Department of Interior and Local Government Launches Workshop on Crisis Mgmt.

The Department of Interior and Local Government (DILG) in the Philippines has launched a nationwide workshop that will train local governments and police chiefs on crisis management. The DILG officially adopted the “proactive strategy on crisis management” that was formulated by Calabarzon police director, Chief Superintendent Samuel D. Pagdilao Jr.

Pagdilao, author of the Commanders Handbook in Dealing with Hostage Situation, was among the first who proactively responded to the need to formulate clear guidelines delineating the roles, powers and limitations of the Crisis Management Committee (CMC) following a disastrous rescue operation during the August 23, 2010, hostage situation at Quirino Grandstand where eight hostages ended up dead after officials bungled a “rescue assault.”

After the August 23 incident, Pagdilao ordered the review of critical incident management by all police commanders, retraining of SWAT units and other special units in hostage and rescue operations, the training of hostage negotiators, the establishment of protocol on media coverage during crisis, and the seminar-workshop for local government executives on crisis management.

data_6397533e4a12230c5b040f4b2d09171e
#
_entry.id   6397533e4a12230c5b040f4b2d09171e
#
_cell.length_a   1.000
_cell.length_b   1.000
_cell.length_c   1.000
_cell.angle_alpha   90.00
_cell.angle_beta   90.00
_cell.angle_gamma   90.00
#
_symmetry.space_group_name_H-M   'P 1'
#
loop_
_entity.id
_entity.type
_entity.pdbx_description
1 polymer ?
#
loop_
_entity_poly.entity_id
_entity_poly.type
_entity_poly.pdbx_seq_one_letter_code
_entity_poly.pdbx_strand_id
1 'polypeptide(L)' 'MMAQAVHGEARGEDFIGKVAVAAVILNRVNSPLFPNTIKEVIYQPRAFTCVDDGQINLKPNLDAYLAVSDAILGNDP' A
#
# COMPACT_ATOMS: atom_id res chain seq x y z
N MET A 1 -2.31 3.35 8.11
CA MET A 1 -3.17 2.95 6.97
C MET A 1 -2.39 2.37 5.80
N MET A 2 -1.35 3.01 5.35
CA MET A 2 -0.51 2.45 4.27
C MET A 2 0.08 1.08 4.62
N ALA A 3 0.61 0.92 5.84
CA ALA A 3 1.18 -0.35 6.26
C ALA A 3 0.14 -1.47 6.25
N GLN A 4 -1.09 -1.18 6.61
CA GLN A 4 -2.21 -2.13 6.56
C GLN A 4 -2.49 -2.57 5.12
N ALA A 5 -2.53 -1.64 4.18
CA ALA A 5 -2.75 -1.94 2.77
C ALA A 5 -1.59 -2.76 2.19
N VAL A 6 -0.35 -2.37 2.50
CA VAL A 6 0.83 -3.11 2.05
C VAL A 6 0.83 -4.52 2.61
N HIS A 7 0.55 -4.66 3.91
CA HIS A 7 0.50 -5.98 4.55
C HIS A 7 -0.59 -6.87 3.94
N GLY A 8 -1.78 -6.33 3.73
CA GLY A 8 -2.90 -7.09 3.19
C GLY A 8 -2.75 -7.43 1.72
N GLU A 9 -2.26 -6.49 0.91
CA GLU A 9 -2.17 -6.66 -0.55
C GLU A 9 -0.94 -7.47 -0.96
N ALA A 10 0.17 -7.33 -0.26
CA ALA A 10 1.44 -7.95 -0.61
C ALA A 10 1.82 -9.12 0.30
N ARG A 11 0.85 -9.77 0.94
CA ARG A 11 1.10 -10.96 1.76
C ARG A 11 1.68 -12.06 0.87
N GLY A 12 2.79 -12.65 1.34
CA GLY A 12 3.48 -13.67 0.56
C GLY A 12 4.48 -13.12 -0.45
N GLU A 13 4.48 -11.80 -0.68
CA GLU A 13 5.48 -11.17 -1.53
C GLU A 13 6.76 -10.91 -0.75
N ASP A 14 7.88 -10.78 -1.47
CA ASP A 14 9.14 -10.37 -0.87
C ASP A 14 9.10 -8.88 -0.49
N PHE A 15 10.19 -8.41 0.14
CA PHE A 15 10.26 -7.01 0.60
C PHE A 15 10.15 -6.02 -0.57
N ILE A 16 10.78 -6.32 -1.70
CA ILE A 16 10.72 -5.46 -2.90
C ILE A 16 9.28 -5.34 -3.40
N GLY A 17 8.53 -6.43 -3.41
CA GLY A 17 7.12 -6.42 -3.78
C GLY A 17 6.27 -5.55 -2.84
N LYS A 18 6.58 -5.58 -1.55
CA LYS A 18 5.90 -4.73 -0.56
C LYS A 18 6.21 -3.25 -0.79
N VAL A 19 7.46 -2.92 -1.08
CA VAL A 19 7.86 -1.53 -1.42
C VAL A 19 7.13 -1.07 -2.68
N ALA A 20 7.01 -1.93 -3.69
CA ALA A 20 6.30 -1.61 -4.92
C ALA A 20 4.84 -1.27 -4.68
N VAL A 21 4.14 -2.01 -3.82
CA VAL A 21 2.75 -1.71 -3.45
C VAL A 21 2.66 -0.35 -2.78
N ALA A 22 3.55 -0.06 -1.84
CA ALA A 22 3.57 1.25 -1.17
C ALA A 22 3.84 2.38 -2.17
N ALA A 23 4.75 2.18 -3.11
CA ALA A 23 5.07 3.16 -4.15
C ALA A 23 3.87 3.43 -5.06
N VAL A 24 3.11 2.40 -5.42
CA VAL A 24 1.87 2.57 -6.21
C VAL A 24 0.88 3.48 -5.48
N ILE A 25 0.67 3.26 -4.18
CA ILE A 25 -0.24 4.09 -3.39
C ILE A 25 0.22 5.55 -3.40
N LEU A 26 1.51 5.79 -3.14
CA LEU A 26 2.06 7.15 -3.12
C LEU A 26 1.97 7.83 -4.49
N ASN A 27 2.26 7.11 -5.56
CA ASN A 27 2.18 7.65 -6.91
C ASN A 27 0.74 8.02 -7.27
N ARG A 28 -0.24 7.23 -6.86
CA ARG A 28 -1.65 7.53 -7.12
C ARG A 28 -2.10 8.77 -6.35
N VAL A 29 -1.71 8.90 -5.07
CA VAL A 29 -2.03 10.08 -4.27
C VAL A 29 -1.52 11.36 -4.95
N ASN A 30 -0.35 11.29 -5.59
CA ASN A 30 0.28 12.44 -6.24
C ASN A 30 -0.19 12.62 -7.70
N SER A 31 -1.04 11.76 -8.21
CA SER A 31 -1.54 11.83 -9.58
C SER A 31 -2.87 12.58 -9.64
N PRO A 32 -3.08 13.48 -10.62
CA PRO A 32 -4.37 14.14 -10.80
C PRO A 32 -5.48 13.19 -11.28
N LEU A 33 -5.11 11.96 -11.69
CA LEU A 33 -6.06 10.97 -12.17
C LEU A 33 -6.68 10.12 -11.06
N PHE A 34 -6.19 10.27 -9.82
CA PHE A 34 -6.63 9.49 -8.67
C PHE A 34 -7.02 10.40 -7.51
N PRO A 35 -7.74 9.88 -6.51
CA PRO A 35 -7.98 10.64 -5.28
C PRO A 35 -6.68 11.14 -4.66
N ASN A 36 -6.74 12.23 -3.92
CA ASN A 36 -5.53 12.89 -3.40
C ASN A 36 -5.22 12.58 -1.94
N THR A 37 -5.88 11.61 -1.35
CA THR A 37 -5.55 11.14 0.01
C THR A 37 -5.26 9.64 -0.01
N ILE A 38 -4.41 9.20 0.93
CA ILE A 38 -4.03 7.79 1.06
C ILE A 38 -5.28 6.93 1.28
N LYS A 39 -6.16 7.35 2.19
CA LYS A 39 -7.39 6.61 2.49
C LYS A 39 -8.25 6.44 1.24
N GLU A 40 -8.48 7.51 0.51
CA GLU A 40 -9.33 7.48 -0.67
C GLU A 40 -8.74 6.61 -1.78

The workshop features interim rules on crisis management unanimously approved by the Peace and Order Council of Region 4-A, including the following:

  • At the onset of the crisis, civilian authorities must immediately convene the CMC, establish a command center, and integrate and orchestrate all actions of government agencies involved for immediate crisis resolution.
  • While the crisis is ongoing, CMC leaders will supervise and monitor the progress of the crisis situation. In a hostage situation, the CMC chairman will process and decide whether to approve hostage-takers’ demands.

According to Pagdilao, “the interim rules also state that the CMC chairman should not interfere with tactical and operational matters relative to the hostage situation and they should not be allowed to act as negotiators in a hostage crisis. These two functions are supposed to be left in the hands of the on-scene commander and the negotiating team.”

For more details on lessons learned and the interim crisis management rules, read the full article: